MDBA unable to escape potential liability
Doyle’s Farm Produce Pty Ltd v Murray Darling Basin Authority (No 2)  NSWCA 246
The Court of Appeal handed down a significant judgment in a Banton Group-led class action, finding that the Murray Darling Basin Authority (MDBA) and the Commonwealth cannot escape potential liability for the alleged mismanagement of the Murray Darling, by relying on a legal defence in the Civil Liability Act. As a result of the Court of Appeal judgment, the MDBA and the Commonwealth will be held to the same standard as any other person in a negligence case. The farmers will have to prove they did not show a reasonable standard of care rather than the higher standard the MDBA and the Commonwealth said should apply.
This was a significant win for the plaintiffs represented by Banton Group as the Court found that the MDBA and the Commonwealth could not rely on the significant protections it purported to rely on in its defence. Amanda Banton, Managing Partner of Banton Group said, “We are very pleased with the result. It significantly reduces the issues in dispute and those savings should be reflected in considerable cost savings in finalising this matter for group members whom we hope to make significant recoveries for”.
The Banton Group-led class action was launched on 9 April 2020 by Doyle’s Farm Produce, John Doyle, Coobool Downs Pastoral Co, Rodney Dunn and Valerie Dunn on behalf of farmers in Southern New South Wales against the MDBA and the Commonwealth of Australia.
The MDBA is the Commonwealth statutory agency tasked with operating the River Murray system. The MDBA has been subject to great criticism about its operations from Bret Walker SC, the Commission of the Murray-Darling Basin Royal Commission.
Part of the plaintiffs’ case against the MDBA is that they should have ensured that the MDBA’s modelling and water accounting practices were updated to the best available data to include, among other matters, the impact of climate change upon the Basin. Bret Walker SC concluded in the Commission that “The MDBA’s failure to heed the advice of the CSIRO, and to follow the requirements of the law, imposed by the Water Act, has not been explained and cannot be justified. Its reasoning for not incorporating climate change into the determination of ESLTs and SDLs is not defensible”.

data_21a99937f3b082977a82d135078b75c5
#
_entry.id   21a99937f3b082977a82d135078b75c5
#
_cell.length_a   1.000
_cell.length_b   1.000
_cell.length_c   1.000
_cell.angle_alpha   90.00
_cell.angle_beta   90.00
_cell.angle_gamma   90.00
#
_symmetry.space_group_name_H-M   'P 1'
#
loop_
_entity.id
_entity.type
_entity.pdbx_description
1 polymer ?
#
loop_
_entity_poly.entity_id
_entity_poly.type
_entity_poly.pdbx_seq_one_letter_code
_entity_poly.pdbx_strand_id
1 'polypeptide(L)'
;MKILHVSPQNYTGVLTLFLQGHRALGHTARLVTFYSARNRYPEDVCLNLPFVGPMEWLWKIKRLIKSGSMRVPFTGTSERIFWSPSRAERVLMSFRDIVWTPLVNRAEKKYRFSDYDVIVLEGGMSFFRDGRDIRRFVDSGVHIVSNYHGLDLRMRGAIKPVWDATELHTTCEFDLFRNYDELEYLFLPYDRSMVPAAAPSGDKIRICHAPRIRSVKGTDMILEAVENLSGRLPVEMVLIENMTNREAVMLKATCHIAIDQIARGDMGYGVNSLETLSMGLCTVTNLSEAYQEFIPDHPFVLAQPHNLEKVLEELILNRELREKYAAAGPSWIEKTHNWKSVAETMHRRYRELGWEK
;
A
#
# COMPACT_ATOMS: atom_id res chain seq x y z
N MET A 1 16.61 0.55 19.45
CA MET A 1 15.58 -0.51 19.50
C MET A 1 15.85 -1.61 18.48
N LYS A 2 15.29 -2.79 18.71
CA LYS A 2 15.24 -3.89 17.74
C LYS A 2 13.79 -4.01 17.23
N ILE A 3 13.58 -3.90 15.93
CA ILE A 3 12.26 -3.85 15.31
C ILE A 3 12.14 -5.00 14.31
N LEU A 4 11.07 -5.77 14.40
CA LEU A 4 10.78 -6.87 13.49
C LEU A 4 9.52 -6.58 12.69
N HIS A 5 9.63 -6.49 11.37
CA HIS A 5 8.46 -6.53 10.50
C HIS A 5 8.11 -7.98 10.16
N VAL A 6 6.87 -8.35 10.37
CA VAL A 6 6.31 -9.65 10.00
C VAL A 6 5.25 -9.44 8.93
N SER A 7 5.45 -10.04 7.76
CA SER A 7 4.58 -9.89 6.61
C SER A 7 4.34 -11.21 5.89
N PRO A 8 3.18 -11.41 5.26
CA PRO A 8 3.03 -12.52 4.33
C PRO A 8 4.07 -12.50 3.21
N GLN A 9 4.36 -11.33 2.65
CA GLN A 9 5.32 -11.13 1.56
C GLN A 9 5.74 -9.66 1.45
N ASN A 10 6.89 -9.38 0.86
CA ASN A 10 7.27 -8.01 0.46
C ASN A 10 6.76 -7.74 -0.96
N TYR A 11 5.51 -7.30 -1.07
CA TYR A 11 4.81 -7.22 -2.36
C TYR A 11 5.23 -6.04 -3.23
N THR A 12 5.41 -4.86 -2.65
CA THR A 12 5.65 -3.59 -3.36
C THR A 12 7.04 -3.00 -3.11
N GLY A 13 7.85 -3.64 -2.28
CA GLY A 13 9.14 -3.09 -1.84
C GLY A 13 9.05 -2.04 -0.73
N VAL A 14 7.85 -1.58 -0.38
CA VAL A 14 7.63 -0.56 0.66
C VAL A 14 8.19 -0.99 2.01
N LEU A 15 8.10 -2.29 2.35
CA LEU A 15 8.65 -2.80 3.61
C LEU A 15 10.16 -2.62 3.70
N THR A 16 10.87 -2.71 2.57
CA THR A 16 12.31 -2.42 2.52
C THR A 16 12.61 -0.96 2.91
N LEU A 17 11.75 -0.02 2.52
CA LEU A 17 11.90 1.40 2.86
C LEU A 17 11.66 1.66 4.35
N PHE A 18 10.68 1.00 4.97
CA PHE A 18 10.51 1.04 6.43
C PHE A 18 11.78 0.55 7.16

Bret Walker SC also raises in his report “the habitual behaviour of the Murray-Darling Basin Authority (MDBA), and to a lesser but alarming extent the CSIRO, is marked by an unfathomable predilection for secrecy”.
The case concerns the MDBA’s decisions to drain the Menindee Lakes in 2016/17 and flood the Barmah-Millewa forest at a time when that water was critical to irrigation farmers for growing their crops. The plaintiffs allege that the MDBA breached their duties to the farmers by undertaking these actions which they argue were not in compliance with operation manuals and standing practices. It is argued that had the MDBA and Commonwealth carried out its river operations in accordance with operation manuals and standing practices the Menindee Lakes would not have been drained and the flooding of the forest would not have occurred resulting in the farmers receiving more water between 2017 and 2019. The farmers are represented by Banton Group.
Jack and Maree Doyle are potato farmers in the Berrigan district of NSW. Rodney and Valerie Dunn are rice and cereal farmers in the Mellool district of NSW. By receiving only half of the water they were entitled to in the 2018 financial year and no water in the 2019 financial year, their irrigated operations suffered a financial loss as their irrigated crops are dependent on water reaching them from the great Murray and Darling rivers which are managed by the MDBA.
Banton Group, on behalf of the plaintiffs, filed an application with the Supreme Court in December 2020 to eliminate one of MDBA and the Commonwealth’s significant defences. The plaintiffs argued that the MDBA and Commonwealth cannot have recourse to Part 5 of the Civil Liability Act as, among other arguments, they are not “public authorities” as defined by the New South Wales Civil Liability Act.
On 13 April 2021, Justice Adamson of the New South Wales Supreme Court heard the application and held that the MDBA and the Commonwealth were not “public authorities” as defined by the Civil Liability Act, rejecting the MDBA and Commonwealth’s attempt to limit their liability. Justice Adamson’s decision was appealed by the MDBA and Commonwealth. The MDBA and Commonwealth’s appeal was dismissed by the Court of Appeal on 12 October 2021.
The Court praised the parties for their ‘high quality’ submissions and found that, while the State of New South Wales plays a part in the operations of the MDBA, that did not make the functions performed by the MDBA ‘public official functions’ of New South Wales when these were physically located in the State.
For more information, please contact: